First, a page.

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Neutral Density Filters

Acronym: ND filters

Definition: optical attenuators with an approximately constant attenuation in a substantial wavelength range

More general term: optical filters

Categories: general opticsgeneral optics, photonic devicesphotonic devices


Cite the article using its DOI: https://doi.org/10.61835/8mr

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Neutral density filters are optical attenuators which have an approximately constant degree of attenuation (filter loss) in a substantial wavelength range – e.g., throughout the visible spectrum or in some part of the infrared spectrum. This wavelength independence distinguishes them from color filters, which attenuate light in certain wavelength ranges substantially more than in others. They are similar to gray sun glasses, but in contrast to those they are usually flat, have a higher optical quality and often a higher attenuation. They are often provided in rectangular or circular shapes and may be fitted into holders for easier use.

The strength of attenuation is often quantified as an absorbance or optical density, which is the absolute value of the logarithm of base 10 of the power transmission factor. For example, an optical density of 3 means an attenuation of optical powers by the factor 103 = 1000.

Absorbing and Reflective Neutral Density Filters

Some neutral density filters are made from a glass which is doped with a material which provides the wanted absorption. Such absorbing filters may have either no coating or a broadband anti-reflection coating.

Filters do not necessarily attenuate by absorption; one can also utilize reflection. It is common to use a thin metallic coating on the glass, which provides both reflection and absorption. The optical density of such a filter is strictly speaking not an absorbance, but only quantifies the overall transmission loss. An advantage of such metallic filters is that strong attenuation is possible even with rather thin filters. Also, a very flat transmission spectrum is possible. On the other hand, the resulting reflections may be disturbing for some applications, where non-reflective ND filters are then more appropriate.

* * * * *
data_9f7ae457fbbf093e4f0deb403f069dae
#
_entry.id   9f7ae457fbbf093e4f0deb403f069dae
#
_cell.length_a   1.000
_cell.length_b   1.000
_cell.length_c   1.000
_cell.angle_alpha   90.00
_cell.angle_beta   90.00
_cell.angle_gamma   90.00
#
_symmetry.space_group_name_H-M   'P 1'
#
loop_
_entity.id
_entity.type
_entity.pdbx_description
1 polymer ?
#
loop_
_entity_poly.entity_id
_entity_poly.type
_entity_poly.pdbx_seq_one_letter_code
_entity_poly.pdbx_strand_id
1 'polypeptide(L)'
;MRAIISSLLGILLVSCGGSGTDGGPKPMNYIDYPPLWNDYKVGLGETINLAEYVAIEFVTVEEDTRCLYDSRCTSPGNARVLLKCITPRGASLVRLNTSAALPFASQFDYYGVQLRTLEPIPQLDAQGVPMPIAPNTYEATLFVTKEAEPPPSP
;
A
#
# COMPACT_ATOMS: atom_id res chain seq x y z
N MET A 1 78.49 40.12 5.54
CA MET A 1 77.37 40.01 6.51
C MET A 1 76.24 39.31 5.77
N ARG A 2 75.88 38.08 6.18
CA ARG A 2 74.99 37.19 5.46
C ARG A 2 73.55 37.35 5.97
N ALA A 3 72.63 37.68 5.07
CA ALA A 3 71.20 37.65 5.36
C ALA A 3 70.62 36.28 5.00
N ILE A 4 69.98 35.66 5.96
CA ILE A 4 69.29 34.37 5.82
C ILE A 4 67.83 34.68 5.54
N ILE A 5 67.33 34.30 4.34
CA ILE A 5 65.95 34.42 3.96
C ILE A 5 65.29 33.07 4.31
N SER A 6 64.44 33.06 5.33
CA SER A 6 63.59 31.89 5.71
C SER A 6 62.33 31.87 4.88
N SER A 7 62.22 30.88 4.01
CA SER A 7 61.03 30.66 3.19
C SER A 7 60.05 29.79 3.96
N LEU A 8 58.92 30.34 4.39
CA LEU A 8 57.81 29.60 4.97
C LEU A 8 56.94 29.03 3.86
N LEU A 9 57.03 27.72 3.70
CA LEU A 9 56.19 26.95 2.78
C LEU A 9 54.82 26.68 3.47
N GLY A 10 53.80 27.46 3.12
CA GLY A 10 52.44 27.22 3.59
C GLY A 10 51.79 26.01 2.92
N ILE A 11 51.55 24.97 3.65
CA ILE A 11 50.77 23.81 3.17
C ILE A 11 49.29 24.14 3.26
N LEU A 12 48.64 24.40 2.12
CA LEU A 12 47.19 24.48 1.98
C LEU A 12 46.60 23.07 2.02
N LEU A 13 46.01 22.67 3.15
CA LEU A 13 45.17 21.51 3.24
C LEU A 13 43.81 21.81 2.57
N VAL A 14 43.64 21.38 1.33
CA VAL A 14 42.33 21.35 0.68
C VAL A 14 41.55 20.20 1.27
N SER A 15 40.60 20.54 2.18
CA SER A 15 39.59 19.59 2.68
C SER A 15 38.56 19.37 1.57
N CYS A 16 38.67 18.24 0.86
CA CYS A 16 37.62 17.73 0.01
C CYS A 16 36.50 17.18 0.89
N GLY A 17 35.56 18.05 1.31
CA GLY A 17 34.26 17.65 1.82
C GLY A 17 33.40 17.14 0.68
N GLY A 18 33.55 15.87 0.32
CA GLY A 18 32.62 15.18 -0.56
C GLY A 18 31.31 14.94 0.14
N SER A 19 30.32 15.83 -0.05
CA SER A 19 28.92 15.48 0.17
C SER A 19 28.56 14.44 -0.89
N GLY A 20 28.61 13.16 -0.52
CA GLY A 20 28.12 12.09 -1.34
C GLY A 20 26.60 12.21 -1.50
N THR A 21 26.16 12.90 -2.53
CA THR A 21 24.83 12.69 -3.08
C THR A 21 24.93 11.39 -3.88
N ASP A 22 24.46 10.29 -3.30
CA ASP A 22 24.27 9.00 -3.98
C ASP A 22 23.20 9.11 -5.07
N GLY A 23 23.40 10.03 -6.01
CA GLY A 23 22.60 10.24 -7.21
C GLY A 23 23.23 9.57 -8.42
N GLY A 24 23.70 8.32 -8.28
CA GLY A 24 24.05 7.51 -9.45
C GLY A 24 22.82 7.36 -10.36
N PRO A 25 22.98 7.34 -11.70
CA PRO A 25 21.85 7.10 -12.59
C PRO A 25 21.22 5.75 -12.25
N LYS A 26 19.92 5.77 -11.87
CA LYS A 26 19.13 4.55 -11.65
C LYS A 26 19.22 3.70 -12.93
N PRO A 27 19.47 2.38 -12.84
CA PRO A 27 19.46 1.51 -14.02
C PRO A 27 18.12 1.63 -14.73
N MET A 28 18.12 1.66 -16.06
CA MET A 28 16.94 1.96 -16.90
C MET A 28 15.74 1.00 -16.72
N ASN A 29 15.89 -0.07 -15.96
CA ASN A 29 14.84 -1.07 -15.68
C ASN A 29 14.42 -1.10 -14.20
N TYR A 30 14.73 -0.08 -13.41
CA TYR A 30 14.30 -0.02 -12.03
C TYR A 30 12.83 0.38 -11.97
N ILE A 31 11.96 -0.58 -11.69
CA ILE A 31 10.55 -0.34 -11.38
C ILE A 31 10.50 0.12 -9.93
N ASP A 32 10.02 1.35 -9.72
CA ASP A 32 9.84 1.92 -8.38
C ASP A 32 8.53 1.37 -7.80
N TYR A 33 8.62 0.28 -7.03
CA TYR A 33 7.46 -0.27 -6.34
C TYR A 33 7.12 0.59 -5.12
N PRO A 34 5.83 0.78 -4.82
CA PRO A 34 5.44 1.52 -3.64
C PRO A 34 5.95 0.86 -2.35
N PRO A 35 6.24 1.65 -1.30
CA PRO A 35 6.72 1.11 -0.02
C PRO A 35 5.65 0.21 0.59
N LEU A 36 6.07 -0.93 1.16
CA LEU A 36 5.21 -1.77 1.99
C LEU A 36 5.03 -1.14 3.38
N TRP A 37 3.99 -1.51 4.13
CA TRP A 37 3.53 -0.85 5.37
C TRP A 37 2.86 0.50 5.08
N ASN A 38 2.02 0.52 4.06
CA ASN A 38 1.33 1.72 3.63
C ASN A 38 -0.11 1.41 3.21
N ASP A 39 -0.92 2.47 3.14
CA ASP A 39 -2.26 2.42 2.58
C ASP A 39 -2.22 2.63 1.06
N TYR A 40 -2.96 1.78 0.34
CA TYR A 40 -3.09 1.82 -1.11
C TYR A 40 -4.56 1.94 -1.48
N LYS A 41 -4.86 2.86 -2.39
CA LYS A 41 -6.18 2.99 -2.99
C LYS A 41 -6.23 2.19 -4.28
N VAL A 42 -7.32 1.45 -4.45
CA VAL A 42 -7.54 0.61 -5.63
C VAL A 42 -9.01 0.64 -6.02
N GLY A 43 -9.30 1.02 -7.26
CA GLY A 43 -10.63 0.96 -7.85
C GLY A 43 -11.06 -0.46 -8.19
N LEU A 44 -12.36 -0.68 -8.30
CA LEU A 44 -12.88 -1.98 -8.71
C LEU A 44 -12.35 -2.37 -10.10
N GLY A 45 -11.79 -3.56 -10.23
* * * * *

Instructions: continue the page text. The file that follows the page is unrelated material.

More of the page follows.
As reflected light does not heat the filter, it might in principle tolerate higher optical powers. However, as there is a substantial absorption in a very thin metal film, one may actually obtain surface damage at power levels which a purely absorbing filter would tolerate. Also, oxidation of the coating can occur when it is heated. Cleaning is also more delicate than with pure glass filters.

Note also that the reflectivity may not be flat at all in the wavelength region where the transmittance is nearly constant because the amount of absorption is also wavelength-dependent.

Applications of Neutral Density Filters

Neutral density filters are often used in photography, when ambient light is too strong. Such a filter allows one to reduce the aperture size such that a larger depth of focus can be achieved for the images, or to increase the shutter opening time in order to obtain blur effects resulting from movements. Purely absorbing filters are most common in photography. There are also graduated filters where the absorbance varies e.g. from top to bottom.

In optics and laser technology, neutral density filters also find many applications. For example, one often uses them to attenuate intense light before it hits a photodetector, or to attenuate a laser beam. However, one should keep in mind that neutral density filters are in general no high-power attenuators: the application of high optical powers can lead to thermal beam distortions or even to laser-induced damage of the filter, at least locally.

By placing several neutral density filters from a large filter kit in series, one can realize many different degrees of total attenuation. When using such combinations of reflective filters for laser beams, however, one should be careful to avoid that the filters are hit in a perpendicular fashion. The reason is that the often substantial reflectivities lead to the formation of optical resonators. Resonance effects can strongly modify the overall transmission (of course, with a strong dependence on wavelength and gap width), and the resulting high resonant powers may destroy the filters.

Calibrated neutral density filters, with a well characterized optical density, can be useful e.g. for power meters, when the incident power must be calculated from the measured transmitted power.

Neutral Density Filter Wheels

A continuous adjustment of absorbance is possible with a rotatable neutral density filter wheel. Here, the absorbance may increase systematically along a circle around the center, until it jumps back to its original value. The wheel is often used for a beam the area of which covers only a tiny portion of the whole filter area, so that the absorbance within the beam is approximately constant.

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